The route to solution often runs through risks and potential loss. Acknowledge this danger. Make it OK, even as an authority figure, to be learning rather than having all the answers. Create safety around discussing difficult topics without fear of being implicated in (witch-hunts around) the problem.
Step 4: Make the problem concrete.
Find a way to illustrate the hard facts of the problem. Make it tangible. Do not allow anyone to hide evidence in convoluted PowerPoint shows. This goes beyond specific facts. Create an illustrating example or test that portrays the facts in a way that highlights the pivotal issue in a meaningful, unavoidable way. Reducing the death-rate from 35% to 1% sounds pretty convincing to me.
Step 5: Leverage social proof.
Let the community see the change in action. Engage the community in the conversation around the impact of the change and how it was brought into being.
Step 6: Deal with the Semmelweis reflex
The authors use the metaphor of fire: “Don’t rely on firebrands from corporate. Rather fan the embers within the community.” Involve the community in discovering positive deviations. Engage informal leaders in the creation and execution of a roll-out plan. Make the community the change agent. Create a scoreboard for the community to measure progress towards goals.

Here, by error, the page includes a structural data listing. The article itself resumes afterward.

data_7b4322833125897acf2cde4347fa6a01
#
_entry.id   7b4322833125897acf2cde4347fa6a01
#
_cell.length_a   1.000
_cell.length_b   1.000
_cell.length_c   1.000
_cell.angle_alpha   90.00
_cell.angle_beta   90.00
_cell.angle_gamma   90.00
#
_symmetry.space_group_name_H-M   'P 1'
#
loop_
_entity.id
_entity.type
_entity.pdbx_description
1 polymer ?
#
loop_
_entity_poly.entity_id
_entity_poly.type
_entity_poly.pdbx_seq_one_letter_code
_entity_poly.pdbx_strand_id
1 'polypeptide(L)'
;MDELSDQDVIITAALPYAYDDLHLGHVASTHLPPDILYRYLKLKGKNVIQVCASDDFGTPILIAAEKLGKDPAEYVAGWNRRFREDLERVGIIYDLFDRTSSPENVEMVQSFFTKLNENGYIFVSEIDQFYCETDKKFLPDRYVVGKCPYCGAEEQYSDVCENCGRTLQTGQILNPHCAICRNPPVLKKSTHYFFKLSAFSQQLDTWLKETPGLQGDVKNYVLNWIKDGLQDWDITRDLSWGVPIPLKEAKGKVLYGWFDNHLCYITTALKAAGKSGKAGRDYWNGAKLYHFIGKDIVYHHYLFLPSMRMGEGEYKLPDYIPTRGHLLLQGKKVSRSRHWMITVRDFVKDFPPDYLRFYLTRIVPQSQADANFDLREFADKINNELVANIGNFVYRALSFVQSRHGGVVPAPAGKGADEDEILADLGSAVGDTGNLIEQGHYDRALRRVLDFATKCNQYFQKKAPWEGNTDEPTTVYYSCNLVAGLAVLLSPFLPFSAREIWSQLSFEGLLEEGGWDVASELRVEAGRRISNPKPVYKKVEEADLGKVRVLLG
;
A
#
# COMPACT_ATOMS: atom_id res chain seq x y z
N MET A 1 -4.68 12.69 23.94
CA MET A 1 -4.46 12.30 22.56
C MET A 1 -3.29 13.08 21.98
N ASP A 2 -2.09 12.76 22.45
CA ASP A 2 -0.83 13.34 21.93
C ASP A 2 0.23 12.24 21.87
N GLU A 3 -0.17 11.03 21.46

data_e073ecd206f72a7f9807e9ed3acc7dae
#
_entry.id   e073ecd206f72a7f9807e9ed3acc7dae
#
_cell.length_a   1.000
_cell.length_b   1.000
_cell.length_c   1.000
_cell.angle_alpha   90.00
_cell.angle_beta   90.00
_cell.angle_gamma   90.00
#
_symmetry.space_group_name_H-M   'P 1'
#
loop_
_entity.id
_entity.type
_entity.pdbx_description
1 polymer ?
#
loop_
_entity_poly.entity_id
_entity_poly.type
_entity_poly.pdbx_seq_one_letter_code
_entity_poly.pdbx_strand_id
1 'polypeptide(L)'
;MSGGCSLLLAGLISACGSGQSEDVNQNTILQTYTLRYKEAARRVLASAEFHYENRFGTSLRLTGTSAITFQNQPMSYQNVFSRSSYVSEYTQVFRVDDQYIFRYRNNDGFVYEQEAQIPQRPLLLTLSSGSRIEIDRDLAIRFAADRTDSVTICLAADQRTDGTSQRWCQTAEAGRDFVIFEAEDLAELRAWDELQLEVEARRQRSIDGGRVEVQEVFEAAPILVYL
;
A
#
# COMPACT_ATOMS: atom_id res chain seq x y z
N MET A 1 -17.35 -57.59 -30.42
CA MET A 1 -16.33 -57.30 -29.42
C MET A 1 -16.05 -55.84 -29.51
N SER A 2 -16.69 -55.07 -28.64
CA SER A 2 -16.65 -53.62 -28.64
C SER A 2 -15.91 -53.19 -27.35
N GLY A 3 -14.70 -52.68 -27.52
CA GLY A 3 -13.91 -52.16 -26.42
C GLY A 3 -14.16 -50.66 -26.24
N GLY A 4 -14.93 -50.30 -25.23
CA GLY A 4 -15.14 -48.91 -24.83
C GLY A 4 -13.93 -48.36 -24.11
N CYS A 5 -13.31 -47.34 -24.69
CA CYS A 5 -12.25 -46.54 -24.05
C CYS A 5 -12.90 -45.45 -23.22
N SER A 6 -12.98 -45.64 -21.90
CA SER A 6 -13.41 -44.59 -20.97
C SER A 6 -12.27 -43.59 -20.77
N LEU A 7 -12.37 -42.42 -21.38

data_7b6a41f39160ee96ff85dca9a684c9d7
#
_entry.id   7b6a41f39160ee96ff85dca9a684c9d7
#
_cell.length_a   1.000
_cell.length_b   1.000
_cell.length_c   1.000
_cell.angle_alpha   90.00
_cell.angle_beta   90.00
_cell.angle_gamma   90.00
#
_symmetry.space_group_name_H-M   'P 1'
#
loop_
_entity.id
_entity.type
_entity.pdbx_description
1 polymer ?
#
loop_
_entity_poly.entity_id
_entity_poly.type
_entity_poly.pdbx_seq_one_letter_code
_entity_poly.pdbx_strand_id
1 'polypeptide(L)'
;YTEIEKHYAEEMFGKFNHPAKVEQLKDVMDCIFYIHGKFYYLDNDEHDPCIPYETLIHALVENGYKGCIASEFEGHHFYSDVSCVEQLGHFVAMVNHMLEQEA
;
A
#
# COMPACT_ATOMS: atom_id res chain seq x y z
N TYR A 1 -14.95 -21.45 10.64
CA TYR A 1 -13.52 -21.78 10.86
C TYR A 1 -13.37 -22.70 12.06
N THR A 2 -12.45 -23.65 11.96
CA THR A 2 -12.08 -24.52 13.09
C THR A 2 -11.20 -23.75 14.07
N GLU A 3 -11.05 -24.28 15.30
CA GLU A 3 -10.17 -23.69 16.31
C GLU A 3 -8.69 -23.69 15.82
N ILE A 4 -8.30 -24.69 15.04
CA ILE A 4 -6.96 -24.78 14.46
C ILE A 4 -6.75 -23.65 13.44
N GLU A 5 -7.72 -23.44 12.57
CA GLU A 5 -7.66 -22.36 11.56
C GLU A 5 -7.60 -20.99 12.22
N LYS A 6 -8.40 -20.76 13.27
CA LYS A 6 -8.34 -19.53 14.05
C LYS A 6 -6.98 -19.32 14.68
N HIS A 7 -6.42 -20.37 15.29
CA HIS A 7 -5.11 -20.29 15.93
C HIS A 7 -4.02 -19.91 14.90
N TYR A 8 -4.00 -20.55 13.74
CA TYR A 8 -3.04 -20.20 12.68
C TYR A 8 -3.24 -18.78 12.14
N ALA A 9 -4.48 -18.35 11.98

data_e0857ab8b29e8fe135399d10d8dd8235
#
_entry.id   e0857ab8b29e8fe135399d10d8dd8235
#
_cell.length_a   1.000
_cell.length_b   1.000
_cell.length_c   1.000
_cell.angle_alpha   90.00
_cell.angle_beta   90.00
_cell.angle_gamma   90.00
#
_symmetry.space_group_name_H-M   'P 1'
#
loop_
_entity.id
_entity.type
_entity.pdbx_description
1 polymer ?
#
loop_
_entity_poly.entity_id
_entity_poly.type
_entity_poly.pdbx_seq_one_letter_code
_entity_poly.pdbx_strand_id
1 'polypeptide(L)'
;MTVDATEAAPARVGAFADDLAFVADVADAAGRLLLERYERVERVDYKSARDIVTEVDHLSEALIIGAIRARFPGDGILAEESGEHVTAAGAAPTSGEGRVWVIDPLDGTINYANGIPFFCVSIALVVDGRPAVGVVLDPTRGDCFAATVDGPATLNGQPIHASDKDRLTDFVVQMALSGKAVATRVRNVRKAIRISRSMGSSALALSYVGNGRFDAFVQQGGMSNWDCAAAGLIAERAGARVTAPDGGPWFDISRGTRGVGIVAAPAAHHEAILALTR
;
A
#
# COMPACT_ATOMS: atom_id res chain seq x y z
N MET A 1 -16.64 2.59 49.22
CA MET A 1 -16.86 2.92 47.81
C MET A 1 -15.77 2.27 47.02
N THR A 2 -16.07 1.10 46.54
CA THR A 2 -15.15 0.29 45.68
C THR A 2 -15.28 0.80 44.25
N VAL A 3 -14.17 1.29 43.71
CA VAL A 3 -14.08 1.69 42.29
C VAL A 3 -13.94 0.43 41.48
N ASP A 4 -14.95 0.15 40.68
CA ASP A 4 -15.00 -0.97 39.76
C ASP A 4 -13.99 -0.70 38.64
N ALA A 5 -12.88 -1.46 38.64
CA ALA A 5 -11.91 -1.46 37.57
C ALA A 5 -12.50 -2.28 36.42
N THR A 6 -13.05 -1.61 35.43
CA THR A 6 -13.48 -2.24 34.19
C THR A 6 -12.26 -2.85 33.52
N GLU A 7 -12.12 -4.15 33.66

The Leader’s New Role as change agent
The leader’s new role in the process is facilitative. Set aside your ego (now there is a change project) and habitual identities. Instead of being the ‘go-to decision maker,’ guide the community towards positive deviance as it unfolds. Manage attention, allocate scarce resources, encourage the change agents, reinforce the momentum of inquiry. Once the community has chosen a course of action, apply score-keeping mechanisms to sustain attention on progress toward goals.
We have our own targeted change agent here in South Africa where Dr Tim Noakes, a medical doctor, sports scientist and local promoter of Low Carb – High Fat eating (LCHF) has been hauled before the Health Professions Council of South Africa by the president of the Association for Dietetics in South Africa because he tweeted advice about nutrition.
Like Dr Semmelweis, the threatened establishment is intent on vilifying Prof. Noakes. But unlike Semmelweiss, Noakes has sound science to draw on. The Dietitians don’t seem to be that interested in scientific facts. Their expert witness had been involved in drafting national guidelines for our country that were devoid of any guidelines for addressing obesity. And there is no way of describing the extent of that problem without falling into unintended puns. She had not read about LCHF. She had not read the evidence compiled by the Noakes team. She had not even read his book in which the diet, and the science behind the diet are explained quite clearly.
Here I kick my soap-box back under my table.
Could the six step processes have assisted Dr Semmelweis? Could it have helped Dr Noakes? Who knows? Perhaps some changes are too far reaching and the implications too damaging for the establishment for the agent of change to avoid the pool of blood.
If you want to read more about change you can click on the free gift box on the Home Page to download my ebook on the psychodynamics of change.